Yesterday I participated in the IdentityNext Unconference and made some notes I would like to share about the following topic:
The business case for Service Providers entering the Identity Provider Market…
The business case for companies outsourcing Identity Management to ‘The Cloud’.
It is often said that both business cases are two sides of the same coin and that a ‘Chicken and Egg’ problem compounds the issue with Service Providers (SP) not entering the market due to lack of a clear demand, while Relying Parties (RP) see the absence of mature service offerings as a sign that the time is probably not ripe for seriously contemplating outsourcing Identity and Access Management (IAM) to an Identity Provider (IDP).
The IdentityNext unconference provided a stimulating and creative environment to for some of the best known industry experts to shed some light on the issues standing in the way of consumer adoption and accelerated market growth.
We heard from representatives of the Nordic countries that in Scandinavia the banks have taken the plunge creating a joint IdP proposition with transaction volumes approaching a million a day. The business case is solely based on risk reduction as a result of incorrect or fraudulent identity data . Uptake and re-use of the Bank Identities outside the financial industry however is disappointing.
We also heard from Belgium, where an eID card has been rolled out for several years to the entire 10Million population. The Belgium eID card has been designed to be re-used for e-Commerce and a web site exists listing eID enabled applications accessible on the web by all. While at first sight the list looks impressive, the reality is that the user experience is often disappointing and apart from signing on-line tax returns on the web Belgium internet public at large has not taken really taken this electronic credential to heart and neither has Belgium commerce or industry. So that is in spite this in fact being a ‘free’ resource. People probably find it too klunky an can’t be bothered to pick up their free eID card readers.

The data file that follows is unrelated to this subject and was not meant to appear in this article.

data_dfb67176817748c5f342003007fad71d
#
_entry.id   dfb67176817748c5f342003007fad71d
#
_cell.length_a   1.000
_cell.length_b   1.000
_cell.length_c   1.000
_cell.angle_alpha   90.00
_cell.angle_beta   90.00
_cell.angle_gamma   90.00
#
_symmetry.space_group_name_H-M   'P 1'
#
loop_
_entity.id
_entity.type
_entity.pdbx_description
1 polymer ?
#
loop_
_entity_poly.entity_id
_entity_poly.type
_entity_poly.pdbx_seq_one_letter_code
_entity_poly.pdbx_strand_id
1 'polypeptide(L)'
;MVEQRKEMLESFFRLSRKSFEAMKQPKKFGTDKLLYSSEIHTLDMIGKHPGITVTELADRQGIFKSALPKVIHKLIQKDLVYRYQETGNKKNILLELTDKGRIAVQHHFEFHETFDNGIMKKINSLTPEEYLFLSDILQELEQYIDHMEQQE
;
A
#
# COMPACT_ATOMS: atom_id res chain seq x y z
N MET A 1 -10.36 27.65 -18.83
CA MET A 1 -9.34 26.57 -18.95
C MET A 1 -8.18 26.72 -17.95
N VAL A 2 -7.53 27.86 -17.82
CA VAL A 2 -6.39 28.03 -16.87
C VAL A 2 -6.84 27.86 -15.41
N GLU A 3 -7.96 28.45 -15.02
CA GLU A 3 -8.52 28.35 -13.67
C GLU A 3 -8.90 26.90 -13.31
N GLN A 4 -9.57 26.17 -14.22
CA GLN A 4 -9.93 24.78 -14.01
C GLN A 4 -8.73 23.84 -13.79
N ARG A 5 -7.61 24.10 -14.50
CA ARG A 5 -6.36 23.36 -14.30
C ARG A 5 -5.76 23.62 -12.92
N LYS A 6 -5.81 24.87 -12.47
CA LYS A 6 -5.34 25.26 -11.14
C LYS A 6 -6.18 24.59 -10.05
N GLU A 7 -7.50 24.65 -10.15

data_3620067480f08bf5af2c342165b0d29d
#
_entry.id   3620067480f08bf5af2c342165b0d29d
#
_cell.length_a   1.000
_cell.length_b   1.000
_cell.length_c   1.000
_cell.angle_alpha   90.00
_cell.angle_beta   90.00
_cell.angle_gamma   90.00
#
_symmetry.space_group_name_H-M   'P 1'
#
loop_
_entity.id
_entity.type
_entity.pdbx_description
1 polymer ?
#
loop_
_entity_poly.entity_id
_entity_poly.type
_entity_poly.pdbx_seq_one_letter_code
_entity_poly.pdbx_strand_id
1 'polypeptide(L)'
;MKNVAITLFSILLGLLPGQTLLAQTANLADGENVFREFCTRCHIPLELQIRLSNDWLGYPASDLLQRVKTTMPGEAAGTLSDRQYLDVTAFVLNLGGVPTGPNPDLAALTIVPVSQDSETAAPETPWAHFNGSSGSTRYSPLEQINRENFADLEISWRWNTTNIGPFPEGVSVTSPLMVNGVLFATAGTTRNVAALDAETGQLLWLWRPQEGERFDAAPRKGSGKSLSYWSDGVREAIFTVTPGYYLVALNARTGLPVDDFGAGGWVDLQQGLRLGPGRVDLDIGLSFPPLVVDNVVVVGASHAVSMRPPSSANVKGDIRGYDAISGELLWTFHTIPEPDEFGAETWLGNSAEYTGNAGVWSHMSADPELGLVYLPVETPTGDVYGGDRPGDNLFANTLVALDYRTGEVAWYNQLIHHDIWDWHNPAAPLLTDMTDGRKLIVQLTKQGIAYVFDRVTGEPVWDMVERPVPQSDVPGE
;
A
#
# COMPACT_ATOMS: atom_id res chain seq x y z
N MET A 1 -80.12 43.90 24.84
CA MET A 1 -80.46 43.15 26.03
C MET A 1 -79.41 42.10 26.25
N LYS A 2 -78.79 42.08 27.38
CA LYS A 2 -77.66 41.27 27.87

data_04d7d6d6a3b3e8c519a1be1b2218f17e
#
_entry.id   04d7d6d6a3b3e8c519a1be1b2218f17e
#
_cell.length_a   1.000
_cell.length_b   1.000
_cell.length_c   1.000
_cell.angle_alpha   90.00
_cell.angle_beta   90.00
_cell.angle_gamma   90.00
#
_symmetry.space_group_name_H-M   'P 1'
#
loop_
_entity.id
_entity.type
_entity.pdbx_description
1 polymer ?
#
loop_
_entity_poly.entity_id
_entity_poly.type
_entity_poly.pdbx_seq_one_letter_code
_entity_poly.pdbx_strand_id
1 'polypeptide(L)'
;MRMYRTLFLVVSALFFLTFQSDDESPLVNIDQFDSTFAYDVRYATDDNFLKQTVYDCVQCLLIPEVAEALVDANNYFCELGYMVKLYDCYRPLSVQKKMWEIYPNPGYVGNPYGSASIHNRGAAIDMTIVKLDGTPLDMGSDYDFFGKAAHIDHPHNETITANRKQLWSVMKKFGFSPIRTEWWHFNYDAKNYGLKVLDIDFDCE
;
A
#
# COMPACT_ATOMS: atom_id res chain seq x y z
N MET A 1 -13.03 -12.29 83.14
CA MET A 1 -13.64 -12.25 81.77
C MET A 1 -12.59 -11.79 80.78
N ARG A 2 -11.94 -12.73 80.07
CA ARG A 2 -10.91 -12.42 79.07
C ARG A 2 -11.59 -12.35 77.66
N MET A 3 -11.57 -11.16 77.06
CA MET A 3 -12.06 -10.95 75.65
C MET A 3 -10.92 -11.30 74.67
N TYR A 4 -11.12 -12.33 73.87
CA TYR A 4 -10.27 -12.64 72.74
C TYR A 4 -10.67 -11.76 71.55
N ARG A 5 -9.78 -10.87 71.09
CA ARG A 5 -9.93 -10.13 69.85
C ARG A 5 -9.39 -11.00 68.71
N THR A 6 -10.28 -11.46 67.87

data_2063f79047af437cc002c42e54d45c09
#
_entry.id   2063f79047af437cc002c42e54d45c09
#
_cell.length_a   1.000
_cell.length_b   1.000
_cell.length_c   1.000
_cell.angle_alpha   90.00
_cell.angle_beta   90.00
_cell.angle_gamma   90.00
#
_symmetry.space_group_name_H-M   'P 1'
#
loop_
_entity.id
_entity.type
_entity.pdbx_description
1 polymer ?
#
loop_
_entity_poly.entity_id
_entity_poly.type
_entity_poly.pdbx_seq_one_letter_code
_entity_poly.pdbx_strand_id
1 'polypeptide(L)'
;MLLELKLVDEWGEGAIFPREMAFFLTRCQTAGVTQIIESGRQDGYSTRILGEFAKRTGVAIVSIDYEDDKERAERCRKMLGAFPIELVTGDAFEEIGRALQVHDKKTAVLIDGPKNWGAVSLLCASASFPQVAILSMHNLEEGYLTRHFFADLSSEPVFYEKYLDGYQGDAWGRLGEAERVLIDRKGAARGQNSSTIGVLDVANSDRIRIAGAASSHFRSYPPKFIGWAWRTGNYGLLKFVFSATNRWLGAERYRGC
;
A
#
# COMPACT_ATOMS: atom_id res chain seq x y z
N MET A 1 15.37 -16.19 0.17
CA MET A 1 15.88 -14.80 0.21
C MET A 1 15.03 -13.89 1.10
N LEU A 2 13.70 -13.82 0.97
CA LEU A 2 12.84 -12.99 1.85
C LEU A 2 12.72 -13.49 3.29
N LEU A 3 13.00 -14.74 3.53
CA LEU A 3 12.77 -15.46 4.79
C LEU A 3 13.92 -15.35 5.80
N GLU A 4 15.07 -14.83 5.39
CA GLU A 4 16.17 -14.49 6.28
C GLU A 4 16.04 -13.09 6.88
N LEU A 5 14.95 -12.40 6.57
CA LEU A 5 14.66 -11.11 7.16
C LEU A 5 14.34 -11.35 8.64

So here we have it. Outside of a few Baltic countries and one or two homogenous island states like Singapore the re-use of centrally issued electronic credentials in every day electronic transactions remains the exception, rather than the rule.
While cost/risk reduction can, in some cases, justify the capital expenditure associated with building an IdP infrastructure and keep it ticking over nicely, this is not the kind of business case that will excite the Board of Directors of a large Bank or Telecom and convince them this will grow into the next Google or FaceBook success story.
Saving risk associated costs is all well and good, but by definition there is a limit to growth if you base your business case on opportunity costs alone.
The winning business case formula must produce a win-win-win scenario for Service Provider, Relying Party and the User Subject at the same time.
This means the IdP business case must have all of the following ingredients:
- Reduce the risks of dealing with unknown identities for RPs
- Cut costs out of business processes for RPs
- Cloud based transactional model scalable on demand with no up front Capex
- An incentive for the user to partake in it by sharing rewards.
This means a transaction based scenario, where like with some credit cards, there is a kick-back to the user as well, which can initially be as small as earning loyalty points or getting a discount on your next booking or purchase. This way we will get an eco system that has the potential to break the laws of gravity and allow us to proclaim we finally have ‘Lift off!’